|Mendoza, Jason -|
|Watson, Kathy -|
|Cullen, Karen -|
Submitted to: Journal Of The American Dietetic Association
Publication Type: Peer Reviewed Journal
Publication Acceptance Date: November 1, 2009
Publication Date: March 1, 2010
Citation: Mendoza, J.A., Watson, K., Cullen, K.W. 2010. Change in dietary energy density after implementation of the Texas Public School Nutrition Policy. Journal of the American Dietetic Association. 110(3):434-440. Interpretive Summary: Dietary energy density has been associated with obesity and risk for diabetes. This study assessed the impact of the Texas Public School Nutrition Policy on middle school students' lunchtime energy density before and after policy implementation. Energy density was defined in two ways: (1) foods only and no beverages, or (2) all food and beverages. After the policy, energy density decreased by both calculation methods. The Texas Public School Nutrition Policy was associated with desirable reductions in energy density, which suggests improved nutrient intake as a result of student school lunch consumption. Schools should consider enacting similar comprehensive nutrition policies to improve their students' lunch intake.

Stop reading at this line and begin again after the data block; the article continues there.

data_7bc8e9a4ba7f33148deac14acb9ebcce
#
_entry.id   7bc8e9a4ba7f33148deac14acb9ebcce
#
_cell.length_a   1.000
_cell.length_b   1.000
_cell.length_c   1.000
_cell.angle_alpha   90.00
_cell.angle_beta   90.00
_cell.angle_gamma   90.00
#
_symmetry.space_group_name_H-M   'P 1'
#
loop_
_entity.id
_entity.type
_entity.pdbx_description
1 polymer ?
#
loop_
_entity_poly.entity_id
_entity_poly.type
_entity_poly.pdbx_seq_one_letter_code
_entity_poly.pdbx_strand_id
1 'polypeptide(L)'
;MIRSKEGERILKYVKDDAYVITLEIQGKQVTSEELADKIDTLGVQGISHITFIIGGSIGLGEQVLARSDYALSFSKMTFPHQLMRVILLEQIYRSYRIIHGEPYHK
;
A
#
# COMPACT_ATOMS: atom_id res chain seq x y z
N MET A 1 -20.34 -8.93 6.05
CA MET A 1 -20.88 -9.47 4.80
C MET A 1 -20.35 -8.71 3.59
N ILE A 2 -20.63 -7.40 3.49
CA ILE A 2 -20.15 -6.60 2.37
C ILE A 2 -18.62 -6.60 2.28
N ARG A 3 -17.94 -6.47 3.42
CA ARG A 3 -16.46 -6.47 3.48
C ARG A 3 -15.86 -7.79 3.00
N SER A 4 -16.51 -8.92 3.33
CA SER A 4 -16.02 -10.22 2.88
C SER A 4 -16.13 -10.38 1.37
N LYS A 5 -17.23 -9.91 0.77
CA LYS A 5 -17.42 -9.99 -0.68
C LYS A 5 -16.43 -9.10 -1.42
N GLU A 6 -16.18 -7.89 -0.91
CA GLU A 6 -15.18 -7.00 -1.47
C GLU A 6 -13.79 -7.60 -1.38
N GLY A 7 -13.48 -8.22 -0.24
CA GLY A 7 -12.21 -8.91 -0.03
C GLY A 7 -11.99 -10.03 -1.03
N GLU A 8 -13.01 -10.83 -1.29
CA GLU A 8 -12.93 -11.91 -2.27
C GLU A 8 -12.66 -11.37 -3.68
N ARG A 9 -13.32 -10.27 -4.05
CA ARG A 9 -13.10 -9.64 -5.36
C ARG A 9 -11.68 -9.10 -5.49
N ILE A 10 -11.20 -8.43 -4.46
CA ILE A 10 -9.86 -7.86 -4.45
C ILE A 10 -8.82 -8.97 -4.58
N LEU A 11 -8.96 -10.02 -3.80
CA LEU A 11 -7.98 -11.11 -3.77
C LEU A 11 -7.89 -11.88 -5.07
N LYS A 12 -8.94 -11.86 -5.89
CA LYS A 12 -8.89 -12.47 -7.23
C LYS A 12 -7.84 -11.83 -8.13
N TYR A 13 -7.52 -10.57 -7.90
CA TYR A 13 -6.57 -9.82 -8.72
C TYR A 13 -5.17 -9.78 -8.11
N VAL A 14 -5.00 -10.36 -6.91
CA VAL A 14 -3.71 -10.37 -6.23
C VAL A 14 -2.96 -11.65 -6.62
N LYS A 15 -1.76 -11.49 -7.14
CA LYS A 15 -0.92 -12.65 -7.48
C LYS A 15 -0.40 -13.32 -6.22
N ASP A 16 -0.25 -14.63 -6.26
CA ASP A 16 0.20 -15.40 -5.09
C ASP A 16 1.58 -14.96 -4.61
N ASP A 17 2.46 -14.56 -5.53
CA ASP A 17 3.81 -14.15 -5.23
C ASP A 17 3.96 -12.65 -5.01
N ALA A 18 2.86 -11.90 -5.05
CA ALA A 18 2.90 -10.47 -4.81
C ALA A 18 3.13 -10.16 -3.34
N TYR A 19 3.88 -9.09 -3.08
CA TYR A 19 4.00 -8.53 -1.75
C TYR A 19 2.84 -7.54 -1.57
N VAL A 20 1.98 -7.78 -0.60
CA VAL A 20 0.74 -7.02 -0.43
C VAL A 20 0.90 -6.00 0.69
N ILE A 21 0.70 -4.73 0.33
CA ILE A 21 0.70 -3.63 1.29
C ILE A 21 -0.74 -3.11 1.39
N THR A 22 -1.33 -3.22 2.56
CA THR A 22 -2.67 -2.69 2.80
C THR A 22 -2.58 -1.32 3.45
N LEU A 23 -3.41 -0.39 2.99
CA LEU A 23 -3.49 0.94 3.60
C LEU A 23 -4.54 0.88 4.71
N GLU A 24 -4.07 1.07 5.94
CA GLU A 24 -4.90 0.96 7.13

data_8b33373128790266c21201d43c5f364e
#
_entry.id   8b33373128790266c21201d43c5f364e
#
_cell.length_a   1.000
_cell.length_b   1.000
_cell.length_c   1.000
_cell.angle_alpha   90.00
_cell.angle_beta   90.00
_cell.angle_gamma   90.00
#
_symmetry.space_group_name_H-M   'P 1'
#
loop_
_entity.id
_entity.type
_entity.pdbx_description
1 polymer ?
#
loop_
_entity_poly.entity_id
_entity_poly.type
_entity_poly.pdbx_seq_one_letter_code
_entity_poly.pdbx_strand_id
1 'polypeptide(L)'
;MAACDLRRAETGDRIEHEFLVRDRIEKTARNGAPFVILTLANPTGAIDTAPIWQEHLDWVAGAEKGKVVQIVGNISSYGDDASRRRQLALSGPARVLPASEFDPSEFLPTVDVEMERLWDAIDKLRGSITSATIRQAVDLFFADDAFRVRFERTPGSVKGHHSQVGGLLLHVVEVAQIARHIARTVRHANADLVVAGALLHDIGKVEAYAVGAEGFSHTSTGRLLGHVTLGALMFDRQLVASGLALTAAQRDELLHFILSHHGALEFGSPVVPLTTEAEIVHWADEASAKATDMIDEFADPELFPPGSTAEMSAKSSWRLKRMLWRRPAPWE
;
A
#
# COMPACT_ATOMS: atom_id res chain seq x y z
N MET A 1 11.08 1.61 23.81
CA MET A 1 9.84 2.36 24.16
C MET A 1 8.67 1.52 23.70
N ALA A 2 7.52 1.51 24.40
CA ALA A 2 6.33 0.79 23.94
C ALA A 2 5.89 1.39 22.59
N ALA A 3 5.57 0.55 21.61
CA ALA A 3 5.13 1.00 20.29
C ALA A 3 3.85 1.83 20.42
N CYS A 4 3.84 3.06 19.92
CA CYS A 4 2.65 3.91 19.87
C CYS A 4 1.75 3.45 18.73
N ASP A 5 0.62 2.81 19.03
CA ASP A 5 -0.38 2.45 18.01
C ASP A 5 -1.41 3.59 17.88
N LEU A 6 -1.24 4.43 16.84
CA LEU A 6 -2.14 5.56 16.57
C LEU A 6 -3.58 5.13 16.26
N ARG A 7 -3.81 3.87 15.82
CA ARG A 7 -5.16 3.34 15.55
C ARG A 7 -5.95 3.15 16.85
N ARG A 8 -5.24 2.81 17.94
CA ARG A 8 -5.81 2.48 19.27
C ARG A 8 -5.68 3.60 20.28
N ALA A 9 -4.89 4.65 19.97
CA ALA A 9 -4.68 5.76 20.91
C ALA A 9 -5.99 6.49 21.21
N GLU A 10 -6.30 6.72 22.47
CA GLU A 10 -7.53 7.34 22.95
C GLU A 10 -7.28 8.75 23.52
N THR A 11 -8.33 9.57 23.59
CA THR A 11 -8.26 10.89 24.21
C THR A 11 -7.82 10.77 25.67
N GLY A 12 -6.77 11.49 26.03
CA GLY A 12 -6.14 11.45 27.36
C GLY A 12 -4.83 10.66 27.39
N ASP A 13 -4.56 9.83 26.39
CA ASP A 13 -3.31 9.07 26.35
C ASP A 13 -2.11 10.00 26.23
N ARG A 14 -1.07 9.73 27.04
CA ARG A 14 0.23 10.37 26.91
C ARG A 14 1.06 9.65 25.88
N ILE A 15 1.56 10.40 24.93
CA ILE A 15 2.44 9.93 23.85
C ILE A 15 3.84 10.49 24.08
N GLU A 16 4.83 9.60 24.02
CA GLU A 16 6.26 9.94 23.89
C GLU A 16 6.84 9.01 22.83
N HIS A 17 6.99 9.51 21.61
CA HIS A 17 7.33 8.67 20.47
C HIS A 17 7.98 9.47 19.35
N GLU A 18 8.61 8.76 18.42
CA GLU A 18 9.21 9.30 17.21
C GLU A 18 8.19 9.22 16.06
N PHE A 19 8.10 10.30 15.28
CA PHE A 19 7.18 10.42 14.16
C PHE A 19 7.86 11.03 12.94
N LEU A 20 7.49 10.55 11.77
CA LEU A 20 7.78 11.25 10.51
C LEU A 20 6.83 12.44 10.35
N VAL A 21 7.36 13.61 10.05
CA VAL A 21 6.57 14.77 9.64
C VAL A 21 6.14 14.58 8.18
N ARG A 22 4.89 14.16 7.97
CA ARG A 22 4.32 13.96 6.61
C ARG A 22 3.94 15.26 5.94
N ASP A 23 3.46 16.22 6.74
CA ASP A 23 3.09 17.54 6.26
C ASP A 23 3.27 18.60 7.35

Technical Abstract: Consumption of energy-dense foods has been associated with rising obesity rates and the metabolic syndrome. Reducing dietary energy density is an important strategy to address obesity, but few studies have examined the effect of nutrition policies on children's energy density. The study's objective was to assess the impact of the Texas Public School Nutrition Policy on children's energy density by using a pre- and post-policy evaluation. Analysis of variance/covariance and nonparametric tests compared energy density after the Texas policy change to intakes at baseline. Two years of lunch food records were collected from middle school students in Southeast Texas at three public middle schools: baseline (2001-2002) and 1 year after implementation of the Texas Policy (2005-2006). Students recorded the amount and source of foods consumed. The Texas Public School Nutrition Policy was designed to promote a healthy school environment by restricting portion sizes of high-fat and high-sugar snacks and sweetened beverages, fat content of foods, and serving of high-fat vegetables like french fries. Energy density (kcal/g): energy density-1 was the energy of foods only (no beverages) divided by the gram weight and has been previously associated with obesity and insulin resistance; energy density-2 included all food and beverages to give a complete assessment of all sources of calories. Following implementation of the Texas policy, students' energy density-1 significantly decreased from 2.80+/-1.08 kcal/g to 2.17+/-0.78 kcal/g (P<0.0001). Similarly, energy density-2 significantly decreased from 1.38+/-0.76 kcal/g to 1.29+/-0.53 kcal/g (P<0.0001). In conclusion, the Texas Public School Nutrition Policy was associated with desirable reductions in energy density, which suggests improved nutrient intake as a result of student school lunch consumption.